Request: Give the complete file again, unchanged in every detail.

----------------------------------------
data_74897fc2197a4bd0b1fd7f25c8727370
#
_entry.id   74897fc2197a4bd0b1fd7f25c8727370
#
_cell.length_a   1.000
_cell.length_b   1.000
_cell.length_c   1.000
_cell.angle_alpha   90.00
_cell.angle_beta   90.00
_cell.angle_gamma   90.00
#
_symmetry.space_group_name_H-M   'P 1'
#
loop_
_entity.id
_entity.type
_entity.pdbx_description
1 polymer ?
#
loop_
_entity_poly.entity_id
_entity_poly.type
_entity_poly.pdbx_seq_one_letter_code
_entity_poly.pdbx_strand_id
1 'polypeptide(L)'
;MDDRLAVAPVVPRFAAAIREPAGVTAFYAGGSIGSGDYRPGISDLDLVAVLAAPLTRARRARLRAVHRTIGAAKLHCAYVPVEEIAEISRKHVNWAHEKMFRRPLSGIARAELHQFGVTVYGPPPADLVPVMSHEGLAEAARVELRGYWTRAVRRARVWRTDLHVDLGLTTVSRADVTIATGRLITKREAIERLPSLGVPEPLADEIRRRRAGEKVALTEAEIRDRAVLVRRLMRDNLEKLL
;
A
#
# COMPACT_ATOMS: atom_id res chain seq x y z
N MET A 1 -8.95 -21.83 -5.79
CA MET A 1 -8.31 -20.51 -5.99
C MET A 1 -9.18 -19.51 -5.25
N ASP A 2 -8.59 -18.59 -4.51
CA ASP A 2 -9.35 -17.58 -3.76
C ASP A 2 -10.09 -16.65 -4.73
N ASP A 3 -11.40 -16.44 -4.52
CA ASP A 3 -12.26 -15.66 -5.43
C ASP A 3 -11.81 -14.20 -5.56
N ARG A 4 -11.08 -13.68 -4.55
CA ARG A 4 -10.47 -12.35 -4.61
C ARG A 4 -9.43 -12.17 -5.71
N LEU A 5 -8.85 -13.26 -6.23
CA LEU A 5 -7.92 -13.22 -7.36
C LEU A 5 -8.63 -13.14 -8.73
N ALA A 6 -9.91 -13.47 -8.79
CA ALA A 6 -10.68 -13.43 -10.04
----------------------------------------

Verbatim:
data_74897fc2197a4bd0b1fd7f25c8727370
#
_entry.id   74897fc2197a4bd0b1fd7f25c8727370
#
_cell.length_a   1.000
_cell.length_b   1.000
_cell.length_c   1.000
_cell.angle_alpha   90.00
_cell.angle_beta   90.00
_cell.angle_gamma   90.00
#
_symmetry.space_group_name_H-M   'P 1'
#
loop_
_entity.id
_entity.type
_entity.pdbx_description
1 polymer ?
#
loop_
_entity_poly.entity_id
_entity_poly.type
_entity_poly.pdbx_seq_one_letter_code
_entity_poly.pdbx_strand_id
1 'polypeptide(L)'
;MDDRLAVAPVVPRFAAAIREPAGVTAFYAGGSIGSGDYRPGISDLDLVAVLAAPLTRARRARLRAVHRTIGAAKLHCAYVPVEEIAEISRKHVNWAHEKMFRRPLSGIARAELHQFGVTVYGPPPADLVPVMSHEGLAEAARVELRGYWTRAVRRARVWRTDLHVDLGLTTVSRADVTIATGRLITKREAIERLPSLGVPEPLADEIRRRRAGEKVALTEAEIRDRAVLVRRLMRDNLEKLL
;
A
#
# COMPACT_ATOMS: atom_id res chain seq x y z
N MET A 1 -8.95 -21.83 -5.79
CA MET A 1 -8.31 -20.51 -5.99
C MET A 1 -9.18 -19.51 -5.25
N ASP A 2 -8.59 -18.59 -4.51
CA ASP A 2 -9.35 -17.58 -3.76
C ASP A 2 -10.09 -16.65 -4.73
N ASP A 3 -11.40 -16.44 -4.52
CA ASP A 3 -12.26 -15.66 -5.43
C ASP A 3 -11.81 -14.20 -5.56
N ARG A 4 -11.08 -13.68 -4.55
CA ARG A 4 -10.47 -12.35 -4.61
C ARG A 4 -9.43 -12.17 -5.71
N LEU A 5 -8.85 -13.26 -6.23
CA LEU A 5 -7.92 -13.22 -7.36
C LEU A 5 -8.63 -13.14 -8.73
N ALA A 6 -9.91 -13.47 -8.79
CA ALA A 6 -10.68 -13.43 -10.04